On St Patrick’s night, Leo Varadkar made a well-crafted speech. His spin unit is clearly back in town.
Quite rightly, he noted that solidarity was key to fighting a disease that knows no borders. But while solidarity is forthcoming from the wider population, his government is barely budging from its obsession of putting the needs of business first.
30,000 health professionals have already signed up to help combat Covid 19. Across the country, voluntary groups are coming together.
The Irish government’s response is certainly better than Boris Johnson’s strategy of ‘herd immunity’ and, at a very basic level, we need to push for a 32 county strategy. But the actions of the Irish government are way below what is needed.
Consider last night’s announcement of a break for mortgage holders. This arose from negotiations between the government and the Banking and Payments Federation of Ireland, headed up by none other than Brian Hayes, the former Fine Gael MEP. It was a bit like a couple patching up a domestic dispute rather than any serious imposition on the banks.
Mortgage holders are only getting a ‘deferral’ – meaning that the length of their mortgage payments now increase. Moreover, as the Irish Independent points out, ‘interest is likely to accrue on the loans and will need to be repaid’.
In other words, banks who took €64 billion from Irish taxpayers and who will enjoy tax free profits for more than a decade, are being treated with kid gloves.
And what of those who are renting?
They will have to rely on the generosity of landlords. There is no legally enforced rent amnesty. There is not even emergency legislation to stop them evicting tenants.
Against this, People Before Profit are campaigning for a total Mortgage, Rent and Utility Bill Amnesty while this crisis last.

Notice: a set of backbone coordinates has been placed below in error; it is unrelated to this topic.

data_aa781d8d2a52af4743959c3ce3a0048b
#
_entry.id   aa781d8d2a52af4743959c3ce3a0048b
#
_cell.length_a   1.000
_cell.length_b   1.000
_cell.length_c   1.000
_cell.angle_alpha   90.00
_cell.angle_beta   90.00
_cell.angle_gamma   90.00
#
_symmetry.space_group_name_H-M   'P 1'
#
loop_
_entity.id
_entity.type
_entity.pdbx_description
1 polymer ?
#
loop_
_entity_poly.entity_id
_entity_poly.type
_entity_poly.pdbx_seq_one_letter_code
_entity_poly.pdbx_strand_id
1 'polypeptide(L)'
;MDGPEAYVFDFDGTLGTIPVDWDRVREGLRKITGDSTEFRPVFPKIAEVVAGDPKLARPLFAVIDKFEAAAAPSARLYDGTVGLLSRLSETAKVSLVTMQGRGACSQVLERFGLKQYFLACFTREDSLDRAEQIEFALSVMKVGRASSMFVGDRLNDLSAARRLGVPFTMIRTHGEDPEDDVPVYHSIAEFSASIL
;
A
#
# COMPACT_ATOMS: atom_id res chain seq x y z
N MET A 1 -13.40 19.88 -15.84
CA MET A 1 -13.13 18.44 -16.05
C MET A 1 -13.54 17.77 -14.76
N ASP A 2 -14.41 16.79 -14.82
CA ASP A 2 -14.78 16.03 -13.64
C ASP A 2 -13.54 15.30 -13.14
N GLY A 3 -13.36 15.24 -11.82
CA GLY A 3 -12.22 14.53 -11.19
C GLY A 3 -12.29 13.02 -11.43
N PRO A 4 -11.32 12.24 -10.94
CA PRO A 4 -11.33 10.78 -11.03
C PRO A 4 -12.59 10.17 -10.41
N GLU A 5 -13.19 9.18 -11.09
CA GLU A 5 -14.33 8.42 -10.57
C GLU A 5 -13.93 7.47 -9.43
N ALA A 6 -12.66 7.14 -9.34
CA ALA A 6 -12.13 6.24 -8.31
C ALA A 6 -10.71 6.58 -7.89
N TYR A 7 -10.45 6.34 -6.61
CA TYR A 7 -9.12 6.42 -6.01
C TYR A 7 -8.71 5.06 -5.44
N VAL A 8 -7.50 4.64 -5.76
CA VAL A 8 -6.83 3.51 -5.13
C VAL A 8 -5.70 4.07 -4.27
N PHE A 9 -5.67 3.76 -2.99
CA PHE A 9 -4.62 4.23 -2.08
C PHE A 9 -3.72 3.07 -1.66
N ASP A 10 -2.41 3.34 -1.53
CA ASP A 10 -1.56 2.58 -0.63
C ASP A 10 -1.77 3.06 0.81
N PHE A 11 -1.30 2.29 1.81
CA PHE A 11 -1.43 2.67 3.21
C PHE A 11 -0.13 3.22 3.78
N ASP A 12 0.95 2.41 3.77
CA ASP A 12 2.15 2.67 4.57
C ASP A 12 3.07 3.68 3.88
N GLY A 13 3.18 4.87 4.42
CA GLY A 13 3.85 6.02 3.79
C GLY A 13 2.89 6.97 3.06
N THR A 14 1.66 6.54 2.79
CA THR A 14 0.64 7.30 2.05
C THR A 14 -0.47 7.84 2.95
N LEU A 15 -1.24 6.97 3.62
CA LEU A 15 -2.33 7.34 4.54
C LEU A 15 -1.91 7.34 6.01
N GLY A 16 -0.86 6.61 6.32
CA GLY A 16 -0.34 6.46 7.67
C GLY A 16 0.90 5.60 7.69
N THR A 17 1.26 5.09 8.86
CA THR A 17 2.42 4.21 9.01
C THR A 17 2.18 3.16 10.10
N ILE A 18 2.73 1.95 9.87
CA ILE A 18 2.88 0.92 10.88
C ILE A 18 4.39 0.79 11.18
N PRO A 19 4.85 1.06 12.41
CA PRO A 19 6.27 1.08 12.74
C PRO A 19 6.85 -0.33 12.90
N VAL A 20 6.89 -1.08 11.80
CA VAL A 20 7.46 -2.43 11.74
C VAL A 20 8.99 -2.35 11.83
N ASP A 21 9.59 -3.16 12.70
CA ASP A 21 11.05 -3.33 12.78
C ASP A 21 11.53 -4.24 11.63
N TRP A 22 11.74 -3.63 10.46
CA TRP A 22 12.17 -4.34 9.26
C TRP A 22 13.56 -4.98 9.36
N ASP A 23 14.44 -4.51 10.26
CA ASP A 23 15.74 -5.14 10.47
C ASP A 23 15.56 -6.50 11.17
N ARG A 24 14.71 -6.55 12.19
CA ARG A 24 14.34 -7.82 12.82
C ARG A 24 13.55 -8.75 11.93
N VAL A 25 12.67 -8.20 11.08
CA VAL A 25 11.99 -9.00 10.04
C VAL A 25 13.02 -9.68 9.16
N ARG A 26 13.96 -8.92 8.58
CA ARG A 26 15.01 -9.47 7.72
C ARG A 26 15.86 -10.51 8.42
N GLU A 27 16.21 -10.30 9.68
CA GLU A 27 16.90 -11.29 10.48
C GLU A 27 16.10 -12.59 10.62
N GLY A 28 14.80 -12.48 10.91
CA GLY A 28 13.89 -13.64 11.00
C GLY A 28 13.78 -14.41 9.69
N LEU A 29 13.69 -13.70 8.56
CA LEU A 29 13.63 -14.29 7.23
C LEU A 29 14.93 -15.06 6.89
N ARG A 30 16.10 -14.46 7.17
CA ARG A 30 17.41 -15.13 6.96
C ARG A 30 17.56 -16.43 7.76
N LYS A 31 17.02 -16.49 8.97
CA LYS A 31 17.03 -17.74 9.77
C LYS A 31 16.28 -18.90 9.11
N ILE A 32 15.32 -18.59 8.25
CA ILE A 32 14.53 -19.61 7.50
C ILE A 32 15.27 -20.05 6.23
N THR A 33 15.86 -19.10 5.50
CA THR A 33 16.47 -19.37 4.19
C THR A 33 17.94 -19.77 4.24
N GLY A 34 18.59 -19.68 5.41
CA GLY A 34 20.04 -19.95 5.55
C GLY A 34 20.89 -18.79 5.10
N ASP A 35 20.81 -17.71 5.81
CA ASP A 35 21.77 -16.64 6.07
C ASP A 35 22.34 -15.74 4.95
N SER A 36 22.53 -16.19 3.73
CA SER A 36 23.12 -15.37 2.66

And what of the many workers who are being laid off or told to take their holidays?
The state has said that those who need to self-isolate as a result, should receive a €305 payment, even if they have not the required number of PRSI contributions.
But surely that should apply to all workers who are laid off?
Take the case of Ryanair who have just sent this message to their staff
‘In April & May, permanent Dublin office staff will receive 50% of basic pay inclusive of any applicable state benefits in the monthly payroll. We will also be reviewing all fixed term contracts and probation periods’.
These workers should get €305 basic pay from the state and the hugely profitable, Ryanair, should be forced to make up much of the rest.
How much would that support cost?
We estimate that €549 million a week or €8.2 billion over 15 weeks. In other words just one eight of what the bank bail out cost this country. Surely, people’s health is far more important than saving reckless bankers.
And what of the many facilities in private hands that could be used to fight this disease?
In Spain, they have nationalised the private hospitals. In Ireland, the government is ‘engaging’ with them.
What about the many private research laboratories run by pharmaceutical firms?
Surely, where appropriate, they should be requisitioned and use to step up our testing capacity.
And about shortage of ventilators? Half of the ventilators for acute hospitals for the world are made in Ireland, many at the Galway based firm Medtronic. The government should be taking control of that plant to ensure there is no profiteering during this crisis and to insist that production is ramped up to supply both Ireland and abroad.
The coronavirus will force everyone to think about how we run our society. We are already vulnerable because of the shortage of hospital beds. We really need change
Not only do we need a government that fixes these past deficiencies, we need one that will tear up the rules of capitalism and put the health of people before profit.